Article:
After trying everything to cure her cancer, Emily was given three months to live. Then something amazing happened — her cancer went away. Read Emily’s survival story and learn why she shaves her head to raise money for childhood cancer research. (You can be a shavee℠, too!)
Emily with two of her nurses in 2008.
At the age of 11, I was diagnosed with late-stage osteosarcoma of the spine and ribs. As is typical with bone cancers, I had been having pain for a couple of months. But it wasn’t until I injured my knee rollerskating and went completely paralyzed from the waist down that doctors found a grapefruit-sized tumor that had grown into four ribs, around my spine, and into my lungs.
They found it with a simple x-ray.
Members of the Boston Cannons lacrosse team will be shaving their heads for children’s cancer research on August 9 and competing to see who can raise the most money. Donate to their efforts or sign up to shave your head with them!
Members of the Boston Cannons lacrosse team are holding a St. Baldrick’s Foundation head-shaving event on August 9.
From June 21 through August 9, the Boston Cannons are taking the fight to childhood cancer with a fundraiser for the St. Baldrick’s Foundation.
Team members Jack Reid, Matt Smalley, Jordan Burke, Brodie Merrill, Eric Hagarty, and head coach John Tucker will be shaving their heads in front of their fans at the August 9 home game. Until then, these six members are competing to see who can raise the most money, with the team as a whole looking to raise $5,000 for children’s cancer research.
Your donation to St. Baldrick’s supports pediatric cancer research. Donate now.There are things we can do that will increase our risk for cancer later in life, like tanning and smoking cigarettes. But childhood cancer is a different story.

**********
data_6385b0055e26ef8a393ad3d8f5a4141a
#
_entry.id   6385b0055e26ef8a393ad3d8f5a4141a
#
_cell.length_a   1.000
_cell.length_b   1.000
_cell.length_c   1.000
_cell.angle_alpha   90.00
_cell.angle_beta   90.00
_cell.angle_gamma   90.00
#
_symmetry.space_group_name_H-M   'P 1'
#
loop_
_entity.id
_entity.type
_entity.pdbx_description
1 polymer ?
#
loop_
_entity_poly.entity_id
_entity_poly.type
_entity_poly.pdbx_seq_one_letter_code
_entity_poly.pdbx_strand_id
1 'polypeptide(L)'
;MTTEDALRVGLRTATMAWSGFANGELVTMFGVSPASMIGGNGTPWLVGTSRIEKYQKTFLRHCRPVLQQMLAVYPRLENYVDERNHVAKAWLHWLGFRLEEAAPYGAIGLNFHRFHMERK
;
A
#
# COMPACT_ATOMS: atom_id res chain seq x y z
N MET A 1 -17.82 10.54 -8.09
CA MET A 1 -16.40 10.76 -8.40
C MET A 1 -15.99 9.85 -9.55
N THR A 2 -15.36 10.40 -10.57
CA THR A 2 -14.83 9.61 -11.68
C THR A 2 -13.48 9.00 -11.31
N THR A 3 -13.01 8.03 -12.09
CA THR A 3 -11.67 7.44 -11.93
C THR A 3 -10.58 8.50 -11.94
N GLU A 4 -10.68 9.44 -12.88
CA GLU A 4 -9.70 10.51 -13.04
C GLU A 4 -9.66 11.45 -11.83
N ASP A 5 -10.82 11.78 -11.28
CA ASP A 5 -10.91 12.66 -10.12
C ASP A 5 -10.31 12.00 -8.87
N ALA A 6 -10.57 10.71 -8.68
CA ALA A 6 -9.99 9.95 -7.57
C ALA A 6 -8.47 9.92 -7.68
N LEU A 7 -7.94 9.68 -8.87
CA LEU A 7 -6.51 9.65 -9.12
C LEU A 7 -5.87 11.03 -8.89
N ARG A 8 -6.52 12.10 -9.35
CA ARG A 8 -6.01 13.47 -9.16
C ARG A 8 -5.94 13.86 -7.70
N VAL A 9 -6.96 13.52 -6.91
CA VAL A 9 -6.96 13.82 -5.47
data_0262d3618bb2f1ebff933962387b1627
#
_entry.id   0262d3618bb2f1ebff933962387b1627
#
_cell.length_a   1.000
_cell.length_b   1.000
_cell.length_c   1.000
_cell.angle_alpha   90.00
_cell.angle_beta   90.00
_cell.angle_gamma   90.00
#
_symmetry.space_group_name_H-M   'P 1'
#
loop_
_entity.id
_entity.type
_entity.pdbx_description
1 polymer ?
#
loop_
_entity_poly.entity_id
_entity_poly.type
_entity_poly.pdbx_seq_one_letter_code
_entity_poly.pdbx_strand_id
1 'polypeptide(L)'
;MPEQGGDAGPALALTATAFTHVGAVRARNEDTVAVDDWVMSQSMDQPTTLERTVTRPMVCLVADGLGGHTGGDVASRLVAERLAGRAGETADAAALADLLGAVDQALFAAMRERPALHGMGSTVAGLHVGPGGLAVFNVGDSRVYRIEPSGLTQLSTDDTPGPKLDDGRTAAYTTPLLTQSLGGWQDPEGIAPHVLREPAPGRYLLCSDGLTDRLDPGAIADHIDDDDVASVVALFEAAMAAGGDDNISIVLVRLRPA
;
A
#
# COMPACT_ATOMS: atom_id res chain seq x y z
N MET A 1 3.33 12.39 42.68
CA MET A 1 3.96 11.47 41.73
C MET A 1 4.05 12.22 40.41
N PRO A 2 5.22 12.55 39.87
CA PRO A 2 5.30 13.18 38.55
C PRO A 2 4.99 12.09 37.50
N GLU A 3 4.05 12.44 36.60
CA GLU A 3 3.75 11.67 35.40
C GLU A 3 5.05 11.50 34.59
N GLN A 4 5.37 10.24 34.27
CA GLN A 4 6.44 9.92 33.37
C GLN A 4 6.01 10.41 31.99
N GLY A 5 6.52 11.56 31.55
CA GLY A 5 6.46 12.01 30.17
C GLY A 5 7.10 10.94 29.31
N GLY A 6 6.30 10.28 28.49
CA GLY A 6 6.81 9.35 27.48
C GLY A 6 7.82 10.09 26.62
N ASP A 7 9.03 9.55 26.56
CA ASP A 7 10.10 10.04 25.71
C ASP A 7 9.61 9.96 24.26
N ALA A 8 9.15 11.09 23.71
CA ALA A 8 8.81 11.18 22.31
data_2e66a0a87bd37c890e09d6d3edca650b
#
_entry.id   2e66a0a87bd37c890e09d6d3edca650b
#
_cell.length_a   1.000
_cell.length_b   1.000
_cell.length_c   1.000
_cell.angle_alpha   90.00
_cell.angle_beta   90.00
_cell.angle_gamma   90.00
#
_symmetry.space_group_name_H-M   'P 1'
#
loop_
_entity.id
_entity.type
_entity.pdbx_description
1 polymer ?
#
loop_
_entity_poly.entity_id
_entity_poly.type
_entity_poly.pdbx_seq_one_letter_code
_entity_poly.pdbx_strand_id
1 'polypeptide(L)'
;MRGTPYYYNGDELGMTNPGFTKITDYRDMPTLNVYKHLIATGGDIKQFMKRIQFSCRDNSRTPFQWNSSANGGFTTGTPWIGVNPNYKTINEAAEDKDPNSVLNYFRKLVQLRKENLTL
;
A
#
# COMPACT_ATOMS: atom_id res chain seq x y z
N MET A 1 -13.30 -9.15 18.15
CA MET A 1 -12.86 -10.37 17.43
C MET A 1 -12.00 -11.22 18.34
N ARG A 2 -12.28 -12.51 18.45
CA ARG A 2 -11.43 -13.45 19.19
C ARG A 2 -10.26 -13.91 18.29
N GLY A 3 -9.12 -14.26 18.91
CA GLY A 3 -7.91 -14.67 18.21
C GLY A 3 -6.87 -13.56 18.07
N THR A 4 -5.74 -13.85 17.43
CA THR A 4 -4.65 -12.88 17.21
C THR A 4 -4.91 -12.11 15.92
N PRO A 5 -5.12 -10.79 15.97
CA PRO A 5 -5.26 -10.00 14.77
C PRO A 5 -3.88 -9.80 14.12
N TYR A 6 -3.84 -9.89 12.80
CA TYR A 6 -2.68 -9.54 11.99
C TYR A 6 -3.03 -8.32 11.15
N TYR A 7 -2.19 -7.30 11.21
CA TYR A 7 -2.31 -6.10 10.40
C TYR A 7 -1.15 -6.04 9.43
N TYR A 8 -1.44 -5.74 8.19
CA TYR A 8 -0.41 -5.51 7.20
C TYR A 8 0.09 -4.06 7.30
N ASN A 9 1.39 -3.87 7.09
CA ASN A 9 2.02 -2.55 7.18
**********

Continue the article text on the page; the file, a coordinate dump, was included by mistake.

Pediatric cancers are caused by genetic mutations. “However, since these mutations are unique to pediatric cancer, unique drugs need to be developed to treat these cancers,” explains Patrick Grohar, M.D., Ph.D., assistant professor of pediatric hematology-oncology at Vanderbilt University and a St. Baldrick’s research grant recipient.
Dr. Grohar is working to develop new drugs that target one particular mutation found in Ewing sarcoma tumors, ultimately yielding more effective and less toxic treatments for this form of childhood cancer.
Rolando was diagnosed with Ewing sarcoma when he was 13. On doctors’ recommendations, Rolando and his family moved from Cuba to the United States to seek treatment.
Ask a parent of a child with cancer and they’ll tell you the same thing. Often, parents of children with cancer face these difficult questions daily, and the answers are never simple: How can I do more for my child? How can I be sure they are getting the best treatments available to them? How do I balance their needs with the needs of the rest of my family?
Tamara Peñaranda is one parent who can tell you firsthand about the sacrifices her family has made for her son, Rolando — sacrifices that, in the end, were a small price to pay for her son’s health and happiness.
Washington wide receiver, Pierre Garcon, and New York linebacker, Mark Herzlich, go head-to-head to see who can raise the most money for childhood cancer research.